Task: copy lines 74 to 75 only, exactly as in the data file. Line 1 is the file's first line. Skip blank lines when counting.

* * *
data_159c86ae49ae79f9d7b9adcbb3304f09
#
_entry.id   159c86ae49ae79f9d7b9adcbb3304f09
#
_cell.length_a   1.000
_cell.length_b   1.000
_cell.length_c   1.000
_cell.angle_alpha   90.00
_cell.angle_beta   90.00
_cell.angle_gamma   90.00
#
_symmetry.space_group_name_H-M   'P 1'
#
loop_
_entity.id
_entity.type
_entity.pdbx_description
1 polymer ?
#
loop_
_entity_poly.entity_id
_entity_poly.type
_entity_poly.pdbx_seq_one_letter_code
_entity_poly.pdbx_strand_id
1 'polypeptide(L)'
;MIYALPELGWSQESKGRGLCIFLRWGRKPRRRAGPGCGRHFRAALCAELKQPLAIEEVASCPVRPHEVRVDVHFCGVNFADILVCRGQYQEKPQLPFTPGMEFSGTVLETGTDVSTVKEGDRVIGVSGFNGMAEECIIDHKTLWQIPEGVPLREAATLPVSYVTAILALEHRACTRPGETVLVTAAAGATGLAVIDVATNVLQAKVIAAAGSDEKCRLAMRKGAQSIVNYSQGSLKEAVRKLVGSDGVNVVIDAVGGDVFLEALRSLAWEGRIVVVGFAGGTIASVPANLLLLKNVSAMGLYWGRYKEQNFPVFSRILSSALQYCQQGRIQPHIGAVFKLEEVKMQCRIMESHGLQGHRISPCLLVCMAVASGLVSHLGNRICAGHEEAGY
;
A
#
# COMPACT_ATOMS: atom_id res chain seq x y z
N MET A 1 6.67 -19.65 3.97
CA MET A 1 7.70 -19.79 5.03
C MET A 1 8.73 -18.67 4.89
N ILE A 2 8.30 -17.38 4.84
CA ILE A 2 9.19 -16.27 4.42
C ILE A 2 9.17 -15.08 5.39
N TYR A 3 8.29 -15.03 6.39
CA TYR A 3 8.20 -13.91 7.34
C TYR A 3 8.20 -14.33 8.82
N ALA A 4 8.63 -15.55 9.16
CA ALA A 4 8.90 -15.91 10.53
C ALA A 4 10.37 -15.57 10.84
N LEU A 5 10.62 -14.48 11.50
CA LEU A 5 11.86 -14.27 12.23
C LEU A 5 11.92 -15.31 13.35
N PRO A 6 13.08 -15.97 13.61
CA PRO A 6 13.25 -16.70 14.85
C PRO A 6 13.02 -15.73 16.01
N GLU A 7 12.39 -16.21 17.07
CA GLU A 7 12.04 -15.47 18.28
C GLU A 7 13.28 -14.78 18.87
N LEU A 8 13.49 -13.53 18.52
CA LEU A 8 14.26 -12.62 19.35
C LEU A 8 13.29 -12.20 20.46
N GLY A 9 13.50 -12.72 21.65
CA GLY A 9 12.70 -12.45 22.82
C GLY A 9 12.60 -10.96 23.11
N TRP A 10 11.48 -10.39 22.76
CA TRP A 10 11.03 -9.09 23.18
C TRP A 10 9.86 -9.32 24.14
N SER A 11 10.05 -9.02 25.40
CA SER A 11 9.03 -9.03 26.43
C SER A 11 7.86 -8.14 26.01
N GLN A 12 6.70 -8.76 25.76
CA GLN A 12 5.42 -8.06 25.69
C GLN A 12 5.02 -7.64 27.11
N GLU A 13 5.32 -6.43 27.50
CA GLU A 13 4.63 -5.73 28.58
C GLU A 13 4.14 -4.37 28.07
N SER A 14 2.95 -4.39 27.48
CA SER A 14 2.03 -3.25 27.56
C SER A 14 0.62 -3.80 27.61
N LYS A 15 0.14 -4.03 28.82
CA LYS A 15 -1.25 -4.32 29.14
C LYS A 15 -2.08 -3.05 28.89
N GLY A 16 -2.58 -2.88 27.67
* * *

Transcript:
CA LYS A 15 -1.25 -4.32 29.14
C LYS A 15 -2.08 -3.05 28.89